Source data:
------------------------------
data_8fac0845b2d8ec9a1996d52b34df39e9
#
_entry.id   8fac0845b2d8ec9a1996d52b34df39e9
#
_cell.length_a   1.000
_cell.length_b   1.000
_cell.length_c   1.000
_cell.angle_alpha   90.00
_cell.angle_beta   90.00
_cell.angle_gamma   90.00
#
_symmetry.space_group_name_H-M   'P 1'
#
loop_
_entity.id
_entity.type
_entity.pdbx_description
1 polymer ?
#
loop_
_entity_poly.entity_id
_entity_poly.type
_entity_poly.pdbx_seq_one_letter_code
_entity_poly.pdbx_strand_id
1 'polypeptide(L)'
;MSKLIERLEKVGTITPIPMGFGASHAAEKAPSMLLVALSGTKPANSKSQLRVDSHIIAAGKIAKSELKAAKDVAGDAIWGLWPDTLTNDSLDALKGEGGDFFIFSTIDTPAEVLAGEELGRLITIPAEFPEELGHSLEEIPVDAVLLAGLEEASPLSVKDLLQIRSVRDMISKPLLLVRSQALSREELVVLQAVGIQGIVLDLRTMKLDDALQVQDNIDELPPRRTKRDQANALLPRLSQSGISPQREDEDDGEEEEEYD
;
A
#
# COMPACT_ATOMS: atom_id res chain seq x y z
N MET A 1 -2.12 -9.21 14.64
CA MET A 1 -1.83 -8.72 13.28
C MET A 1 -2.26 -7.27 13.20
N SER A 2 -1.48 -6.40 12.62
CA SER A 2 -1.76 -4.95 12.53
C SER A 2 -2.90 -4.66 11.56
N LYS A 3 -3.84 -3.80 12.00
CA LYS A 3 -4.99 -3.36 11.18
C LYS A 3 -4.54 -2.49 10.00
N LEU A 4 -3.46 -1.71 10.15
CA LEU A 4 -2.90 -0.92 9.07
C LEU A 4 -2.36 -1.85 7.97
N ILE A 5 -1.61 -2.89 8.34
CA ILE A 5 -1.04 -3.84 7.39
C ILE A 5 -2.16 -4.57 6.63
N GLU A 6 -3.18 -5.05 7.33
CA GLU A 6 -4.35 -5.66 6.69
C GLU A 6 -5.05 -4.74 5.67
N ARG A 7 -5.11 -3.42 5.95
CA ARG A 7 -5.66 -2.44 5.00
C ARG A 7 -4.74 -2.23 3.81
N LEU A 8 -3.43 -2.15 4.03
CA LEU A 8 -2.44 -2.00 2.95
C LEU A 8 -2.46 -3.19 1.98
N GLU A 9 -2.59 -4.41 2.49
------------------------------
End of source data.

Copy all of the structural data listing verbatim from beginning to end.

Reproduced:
data_8fac0845b2d8ec9a1996d52b34df39e9
#
_entry.id   8fac0845b2d8ec9a1996d52b34df39e9
#
_cell.length_a   1.000
_cell.length_b   1.000
_cell.length_c   1.000
_cell.angle_alpha   90.00
_cell.angle_beta   90.00
_cell.angle_gamma   90.00
#
_symmetry.space_group_name_H-M   'P 1'
#
loop_
_entity.id
_entity.type
_entity.pdbx_description
1 polymer ?
#
loop_
_entity_poly.entity_id
_entity_poly.type
_entity_poly.pdbx_seq_one_letter_code
_entity_poly.pdbx_strand_id
1 'polypeptide(L)'
;MSKLIERLEKVGTITPIPMGFGASHAAEKAPSMLLVALSGTKPANSKSQLRVDSHIIAAGKIAKSELKAAKDVAGDAIWGLWPDTLTNDSLDALKGEGGDFFIFSTIDTPAEVLAGEELGRLITIPAEFPEELGHSLEEIPVDAVLLAGLEEASPLSVKDLLQIRSVRDMISKPLLLVRSQALSREELVVLQAVGIQGIVLDLRTMKLDDALQVQDNIDELPPRRTKRDQANALLPRLSQSGISPQREDEDDGEEEEEYD
;
A
#
# COMPACT_ATOMS: atom_id res chain seq x y z
N MET A 1 -2.12 -9.21 14.64
CA MET A 1 -1.83 -8.72 13.28
C MET A 1 -2.26 -7.27 13.20
N SER A 2 -1.48 -6.40 12.62
CA SER A 2 -1.76 -4.95 12.53
C SER A 2 -2.90 -4.66 11.56
N LYS A 3 -3.84 -3.80 12.00
CA LYS A 3 -4.99 -3.36 11.18
C LYS A 3 -4.54 -2.49 10.00
N LEU A 4 -3.46 -1.71 10.15
CA LEU A 4 -2.90 -0.92 9.07
C LEU A 4 -2.36 -1.85 7.97
N ILE A 5 -1.61 -2.89 8.34
CA ILE A 5 -1.04 -3.84 7.39
C ILE A 5 -2.16 -4.57 6.63
N GLU A 6 -3.18 -5.05 7.33
CA GLU A 6 -4.35 -5.66 6.69
C GLU A 6 -5.05 -4.74 5.67
N ARG A 7 -5.11 -3.42 5.95
CA ARG A 7 -5.66 -2.44 5.00
C ARG A 7 -4.74 -2.23 3.81
N LEU A 8 -3.43 -2.15 4.03
CA LEU A 8 -2.44 -2.00 2.95
C LEU A 8 -2.46 -3.19 1.98
N GLU A 9 -2.59 -4.41 2.49